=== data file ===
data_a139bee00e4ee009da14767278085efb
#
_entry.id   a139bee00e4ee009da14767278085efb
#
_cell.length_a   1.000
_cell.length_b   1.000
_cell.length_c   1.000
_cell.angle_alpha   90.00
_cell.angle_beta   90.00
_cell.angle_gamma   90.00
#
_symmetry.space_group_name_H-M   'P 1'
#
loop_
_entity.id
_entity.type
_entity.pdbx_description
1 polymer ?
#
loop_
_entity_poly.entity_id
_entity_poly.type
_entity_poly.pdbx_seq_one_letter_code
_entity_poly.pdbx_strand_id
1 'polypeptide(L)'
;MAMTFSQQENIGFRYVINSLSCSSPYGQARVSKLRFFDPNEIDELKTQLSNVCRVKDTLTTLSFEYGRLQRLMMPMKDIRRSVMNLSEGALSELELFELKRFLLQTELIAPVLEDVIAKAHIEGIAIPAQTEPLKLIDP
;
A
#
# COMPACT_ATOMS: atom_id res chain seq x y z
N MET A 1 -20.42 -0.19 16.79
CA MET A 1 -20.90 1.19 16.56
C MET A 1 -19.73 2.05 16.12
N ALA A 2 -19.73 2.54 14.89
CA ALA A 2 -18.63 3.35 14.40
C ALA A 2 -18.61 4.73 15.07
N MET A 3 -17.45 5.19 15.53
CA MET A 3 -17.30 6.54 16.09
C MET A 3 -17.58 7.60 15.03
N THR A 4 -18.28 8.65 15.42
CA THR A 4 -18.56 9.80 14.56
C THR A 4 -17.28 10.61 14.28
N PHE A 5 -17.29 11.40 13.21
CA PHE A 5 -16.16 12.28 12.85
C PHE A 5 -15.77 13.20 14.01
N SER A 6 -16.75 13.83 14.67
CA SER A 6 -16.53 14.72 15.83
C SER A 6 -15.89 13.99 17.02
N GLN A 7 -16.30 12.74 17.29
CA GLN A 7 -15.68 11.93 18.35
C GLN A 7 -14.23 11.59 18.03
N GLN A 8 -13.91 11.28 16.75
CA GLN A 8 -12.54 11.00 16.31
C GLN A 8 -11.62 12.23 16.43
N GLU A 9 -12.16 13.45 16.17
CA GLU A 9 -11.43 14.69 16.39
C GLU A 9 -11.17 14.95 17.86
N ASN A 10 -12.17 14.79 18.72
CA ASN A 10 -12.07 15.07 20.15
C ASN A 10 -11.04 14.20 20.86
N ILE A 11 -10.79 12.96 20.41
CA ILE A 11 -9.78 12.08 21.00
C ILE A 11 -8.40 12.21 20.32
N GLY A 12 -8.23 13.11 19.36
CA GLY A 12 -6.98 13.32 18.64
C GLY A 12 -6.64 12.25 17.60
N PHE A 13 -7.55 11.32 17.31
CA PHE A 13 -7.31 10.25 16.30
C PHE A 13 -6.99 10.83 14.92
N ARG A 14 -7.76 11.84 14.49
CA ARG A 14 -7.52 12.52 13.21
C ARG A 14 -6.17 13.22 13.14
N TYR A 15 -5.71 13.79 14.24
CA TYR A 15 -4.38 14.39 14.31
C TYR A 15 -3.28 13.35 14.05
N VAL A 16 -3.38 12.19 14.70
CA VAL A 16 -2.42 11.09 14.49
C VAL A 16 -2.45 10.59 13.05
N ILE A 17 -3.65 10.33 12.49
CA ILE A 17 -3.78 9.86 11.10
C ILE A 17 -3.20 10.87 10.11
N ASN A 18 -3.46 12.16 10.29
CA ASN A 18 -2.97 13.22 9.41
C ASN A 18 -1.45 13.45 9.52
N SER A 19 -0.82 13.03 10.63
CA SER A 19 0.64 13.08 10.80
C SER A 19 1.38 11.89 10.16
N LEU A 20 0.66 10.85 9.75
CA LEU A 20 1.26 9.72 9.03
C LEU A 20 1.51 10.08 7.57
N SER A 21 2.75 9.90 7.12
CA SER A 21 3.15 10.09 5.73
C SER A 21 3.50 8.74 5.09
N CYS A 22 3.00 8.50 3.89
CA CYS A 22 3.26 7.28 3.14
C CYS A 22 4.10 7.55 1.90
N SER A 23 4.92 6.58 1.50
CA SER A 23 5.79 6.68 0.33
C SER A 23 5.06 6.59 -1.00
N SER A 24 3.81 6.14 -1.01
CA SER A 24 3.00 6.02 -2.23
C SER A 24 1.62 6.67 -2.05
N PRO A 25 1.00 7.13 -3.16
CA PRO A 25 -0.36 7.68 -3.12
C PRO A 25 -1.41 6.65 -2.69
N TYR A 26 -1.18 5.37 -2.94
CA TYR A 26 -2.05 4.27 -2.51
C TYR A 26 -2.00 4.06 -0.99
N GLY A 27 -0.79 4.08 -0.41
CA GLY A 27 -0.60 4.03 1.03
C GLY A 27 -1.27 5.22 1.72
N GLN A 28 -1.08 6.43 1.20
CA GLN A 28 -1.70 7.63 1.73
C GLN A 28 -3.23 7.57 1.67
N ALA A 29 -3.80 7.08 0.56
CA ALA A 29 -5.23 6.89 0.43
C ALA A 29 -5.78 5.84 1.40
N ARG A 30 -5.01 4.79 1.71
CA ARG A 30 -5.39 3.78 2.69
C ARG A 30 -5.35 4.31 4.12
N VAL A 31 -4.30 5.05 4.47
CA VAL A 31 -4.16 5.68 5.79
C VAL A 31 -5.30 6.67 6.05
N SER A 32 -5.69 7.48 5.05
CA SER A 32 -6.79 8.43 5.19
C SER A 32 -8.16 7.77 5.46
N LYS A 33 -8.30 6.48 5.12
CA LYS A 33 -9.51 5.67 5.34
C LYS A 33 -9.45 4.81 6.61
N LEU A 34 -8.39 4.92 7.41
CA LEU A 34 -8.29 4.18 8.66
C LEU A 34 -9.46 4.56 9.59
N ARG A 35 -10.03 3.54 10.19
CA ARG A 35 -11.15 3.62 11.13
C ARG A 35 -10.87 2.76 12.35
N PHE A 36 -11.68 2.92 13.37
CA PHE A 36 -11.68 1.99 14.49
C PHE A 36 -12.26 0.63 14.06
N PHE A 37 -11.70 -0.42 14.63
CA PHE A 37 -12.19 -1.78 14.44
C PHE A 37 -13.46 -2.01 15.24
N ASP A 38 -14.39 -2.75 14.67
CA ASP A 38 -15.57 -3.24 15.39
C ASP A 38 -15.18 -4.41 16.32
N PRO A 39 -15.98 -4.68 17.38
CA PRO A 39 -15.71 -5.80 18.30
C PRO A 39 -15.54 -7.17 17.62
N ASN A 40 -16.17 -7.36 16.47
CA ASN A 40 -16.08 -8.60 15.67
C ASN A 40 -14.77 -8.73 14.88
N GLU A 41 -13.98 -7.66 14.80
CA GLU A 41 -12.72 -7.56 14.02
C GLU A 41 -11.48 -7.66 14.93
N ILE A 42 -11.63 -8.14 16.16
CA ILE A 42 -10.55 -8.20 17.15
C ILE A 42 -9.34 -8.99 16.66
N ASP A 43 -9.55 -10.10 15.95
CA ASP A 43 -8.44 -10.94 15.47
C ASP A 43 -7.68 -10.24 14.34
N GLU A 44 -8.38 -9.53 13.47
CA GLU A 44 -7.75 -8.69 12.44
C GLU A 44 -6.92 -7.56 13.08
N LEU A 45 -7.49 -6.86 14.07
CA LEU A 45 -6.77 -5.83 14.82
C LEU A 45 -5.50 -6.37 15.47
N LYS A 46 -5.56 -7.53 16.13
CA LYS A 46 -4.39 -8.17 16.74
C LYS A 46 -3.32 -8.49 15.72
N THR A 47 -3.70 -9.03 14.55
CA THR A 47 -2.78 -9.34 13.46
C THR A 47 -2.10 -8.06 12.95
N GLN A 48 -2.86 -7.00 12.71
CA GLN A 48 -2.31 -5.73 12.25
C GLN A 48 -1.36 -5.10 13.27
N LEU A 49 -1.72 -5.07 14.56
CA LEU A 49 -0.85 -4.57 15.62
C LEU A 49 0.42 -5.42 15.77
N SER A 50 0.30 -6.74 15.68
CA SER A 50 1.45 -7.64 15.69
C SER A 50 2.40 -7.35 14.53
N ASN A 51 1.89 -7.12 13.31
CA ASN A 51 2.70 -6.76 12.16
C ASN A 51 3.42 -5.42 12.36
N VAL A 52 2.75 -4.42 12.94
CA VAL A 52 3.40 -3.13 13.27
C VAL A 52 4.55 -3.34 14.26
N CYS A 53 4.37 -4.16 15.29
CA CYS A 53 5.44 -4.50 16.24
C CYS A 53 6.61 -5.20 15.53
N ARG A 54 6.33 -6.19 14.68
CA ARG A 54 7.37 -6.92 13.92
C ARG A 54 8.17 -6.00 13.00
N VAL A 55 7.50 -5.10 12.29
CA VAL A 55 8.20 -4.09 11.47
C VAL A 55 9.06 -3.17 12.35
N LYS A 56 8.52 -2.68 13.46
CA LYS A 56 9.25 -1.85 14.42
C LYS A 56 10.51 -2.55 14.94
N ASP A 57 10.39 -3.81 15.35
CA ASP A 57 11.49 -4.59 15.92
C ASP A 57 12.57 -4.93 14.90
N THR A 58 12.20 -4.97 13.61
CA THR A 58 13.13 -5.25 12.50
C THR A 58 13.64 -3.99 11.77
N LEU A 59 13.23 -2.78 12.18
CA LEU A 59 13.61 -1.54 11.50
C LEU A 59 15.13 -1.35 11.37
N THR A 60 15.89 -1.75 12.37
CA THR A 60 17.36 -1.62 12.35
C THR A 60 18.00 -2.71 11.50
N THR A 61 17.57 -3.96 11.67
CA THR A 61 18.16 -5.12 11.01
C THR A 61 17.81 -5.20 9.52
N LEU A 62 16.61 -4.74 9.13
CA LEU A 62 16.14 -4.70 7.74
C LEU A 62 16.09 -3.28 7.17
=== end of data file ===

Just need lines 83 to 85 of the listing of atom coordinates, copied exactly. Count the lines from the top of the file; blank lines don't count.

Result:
CA ASN A 18 -2.97 13.22 9.41
C ASN A 18 -1.45 13.45 9.52
N SER A 19 -0.82 13.03 10.63